I remember my affliction and my wandering,
the bitterness and the gall.
I well remember them,
and my soul is downcast within me.
Yet this I call to mind
and therefore I have hope:
Because of the Lord’s great love, we are not consumed,
for his compassions never fail.
They are new every morning;
great is your faithfulness.
I say to myself, “The Lord is my portion;
therefore I will wait for him.”
The Lord is good to those whose hope is in him,
to the one who seeks him;
it is good to wait quietly
for the salvation of the Lord. (New International Version)
“Through the prism of my tears I have seen a suffering God. It is said of God that no one can behold his face and live. I always thought this meant that no one could see his splendor and live. But I have come to see that it more likely means that no one can see his sorrow and survive.”Nicolas Wolterstorff, Lament for a Son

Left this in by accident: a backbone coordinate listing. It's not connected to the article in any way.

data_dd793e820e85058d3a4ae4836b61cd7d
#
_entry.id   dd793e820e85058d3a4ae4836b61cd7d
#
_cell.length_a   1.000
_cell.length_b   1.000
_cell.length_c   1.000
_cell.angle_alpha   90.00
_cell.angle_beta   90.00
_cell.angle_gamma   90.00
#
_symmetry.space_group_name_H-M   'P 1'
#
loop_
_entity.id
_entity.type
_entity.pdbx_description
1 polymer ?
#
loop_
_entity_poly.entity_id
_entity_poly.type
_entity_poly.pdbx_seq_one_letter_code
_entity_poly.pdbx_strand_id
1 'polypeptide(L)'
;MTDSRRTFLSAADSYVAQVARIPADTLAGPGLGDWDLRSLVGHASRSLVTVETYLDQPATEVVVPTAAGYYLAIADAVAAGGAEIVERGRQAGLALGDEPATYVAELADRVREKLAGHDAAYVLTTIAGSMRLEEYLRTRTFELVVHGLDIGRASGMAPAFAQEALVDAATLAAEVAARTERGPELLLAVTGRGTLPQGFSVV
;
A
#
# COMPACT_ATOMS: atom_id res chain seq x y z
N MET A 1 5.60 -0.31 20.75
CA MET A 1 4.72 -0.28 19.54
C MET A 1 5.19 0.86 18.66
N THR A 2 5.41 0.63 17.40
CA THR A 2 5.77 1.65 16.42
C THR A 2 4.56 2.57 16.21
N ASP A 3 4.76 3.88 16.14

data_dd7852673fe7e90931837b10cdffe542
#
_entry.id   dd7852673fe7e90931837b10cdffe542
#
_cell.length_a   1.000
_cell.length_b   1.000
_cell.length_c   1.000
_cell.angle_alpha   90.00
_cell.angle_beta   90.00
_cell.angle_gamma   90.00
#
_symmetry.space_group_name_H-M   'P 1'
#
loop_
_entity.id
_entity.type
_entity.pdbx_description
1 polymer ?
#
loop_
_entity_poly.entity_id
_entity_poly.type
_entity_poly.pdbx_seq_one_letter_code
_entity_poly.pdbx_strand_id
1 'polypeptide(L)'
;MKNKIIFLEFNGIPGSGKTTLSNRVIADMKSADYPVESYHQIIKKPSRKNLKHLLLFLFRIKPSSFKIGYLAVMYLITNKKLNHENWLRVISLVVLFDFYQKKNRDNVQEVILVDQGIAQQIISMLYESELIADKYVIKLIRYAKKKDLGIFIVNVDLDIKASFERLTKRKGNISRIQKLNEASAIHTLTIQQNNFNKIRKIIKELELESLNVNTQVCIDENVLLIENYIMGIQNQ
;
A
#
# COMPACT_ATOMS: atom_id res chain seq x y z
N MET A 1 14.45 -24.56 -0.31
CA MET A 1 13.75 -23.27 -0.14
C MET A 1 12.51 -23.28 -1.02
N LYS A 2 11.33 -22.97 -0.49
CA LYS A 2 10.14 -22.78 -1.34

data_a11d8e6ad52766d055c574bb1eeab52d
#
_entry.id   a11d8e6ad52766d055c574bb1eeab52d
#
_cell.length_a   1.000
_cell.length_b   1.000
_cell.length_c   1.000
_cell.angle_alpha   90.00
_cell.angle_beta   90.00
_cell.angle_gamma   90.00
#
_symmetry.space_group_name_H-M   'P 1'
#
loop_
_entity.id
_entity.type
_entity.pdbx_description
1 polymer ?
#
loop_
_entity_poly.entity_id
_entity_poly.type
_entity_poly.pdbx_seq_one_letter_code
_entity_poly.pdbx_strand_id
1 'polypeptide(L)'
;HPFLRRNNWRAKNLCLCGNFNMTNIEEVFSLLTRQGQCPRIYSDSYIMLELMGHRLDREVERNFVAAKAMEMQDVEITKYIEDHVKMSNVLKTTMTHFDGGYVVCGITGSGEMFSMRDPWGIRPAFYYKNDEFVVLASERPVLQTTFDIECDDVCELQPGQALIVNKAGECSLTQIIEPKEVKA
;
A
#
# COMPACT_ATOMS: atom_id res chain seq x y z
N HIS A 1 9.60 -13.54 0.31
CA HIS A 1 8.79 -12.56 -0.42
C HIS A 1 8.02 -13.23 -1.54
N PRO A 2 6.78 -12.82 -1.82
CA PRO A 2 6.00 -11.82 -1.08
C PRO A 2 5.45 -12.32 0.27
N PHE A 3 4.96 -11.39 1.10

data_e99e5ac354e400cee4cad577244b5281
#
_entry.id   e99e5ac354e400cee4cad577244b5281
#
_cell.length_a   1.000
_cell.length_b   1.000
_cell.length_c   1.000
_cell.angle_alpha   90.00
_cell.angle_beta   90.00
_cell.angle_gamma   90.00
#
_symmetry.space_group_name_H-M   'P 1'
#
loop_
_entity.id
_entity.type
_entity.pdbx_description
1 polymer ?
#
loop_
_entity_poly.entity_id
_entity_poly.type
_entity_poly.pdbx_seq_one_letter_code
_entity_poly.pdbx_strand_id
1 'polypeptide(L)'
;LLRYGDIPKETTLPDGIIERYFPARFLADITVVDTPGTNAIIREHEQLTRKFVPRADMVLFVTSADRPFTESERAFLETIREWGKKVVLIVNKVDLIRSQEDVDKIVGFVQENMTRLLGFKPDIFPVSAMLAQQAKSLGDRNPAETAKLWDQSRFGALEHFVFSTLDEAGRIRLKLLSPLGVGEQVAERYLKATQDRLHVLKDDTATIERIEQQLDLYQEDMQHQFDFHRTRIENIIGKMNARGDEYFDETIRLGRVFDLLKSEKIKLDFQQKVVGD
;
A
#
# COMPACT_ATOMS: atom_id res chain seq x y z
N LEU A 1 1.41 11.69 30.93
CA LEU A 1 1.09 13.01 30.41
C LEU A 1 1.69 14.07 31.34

None of us gets off this planet without experiencing terrible grief. It is endemic to the human condition.
Grief attaches itself to any significant change or loss – bereavement, divorce, surgery, losing a job, bankruptcy, and so much more – bring grief to our lives. They are unwanted events we did not ask for.
The worst response to grief-producing events is to ignore them, minimize them, say they are simply in the past, stuff the feelings down, and just move on.
It’s actually unbiblical to respond that way because Holy Scripture discerns that we need to lament our losses.
Lamentations is an entire book of the Bible given to a single purpose: lamenting a grievous loss.
The prophet Jeremiah was called by God to pronounce judgment against Jerusalem. Not only was Jeremiah commissioned to proclaim an unpopular message, but he was also given a promise that the people would not listen to him. Jerusalem would be destroyed. The people sent into exile. This only compounded Jeremiah’s sadness with complicated grief.
Jeremiah is a melancholy messenger who preached exactly what the Lord wanted him to preach. God’s words came true. The people did not turn from their empty worship and wayward lifestyles. And they persecuted Jeremiah for speaking words of judgment.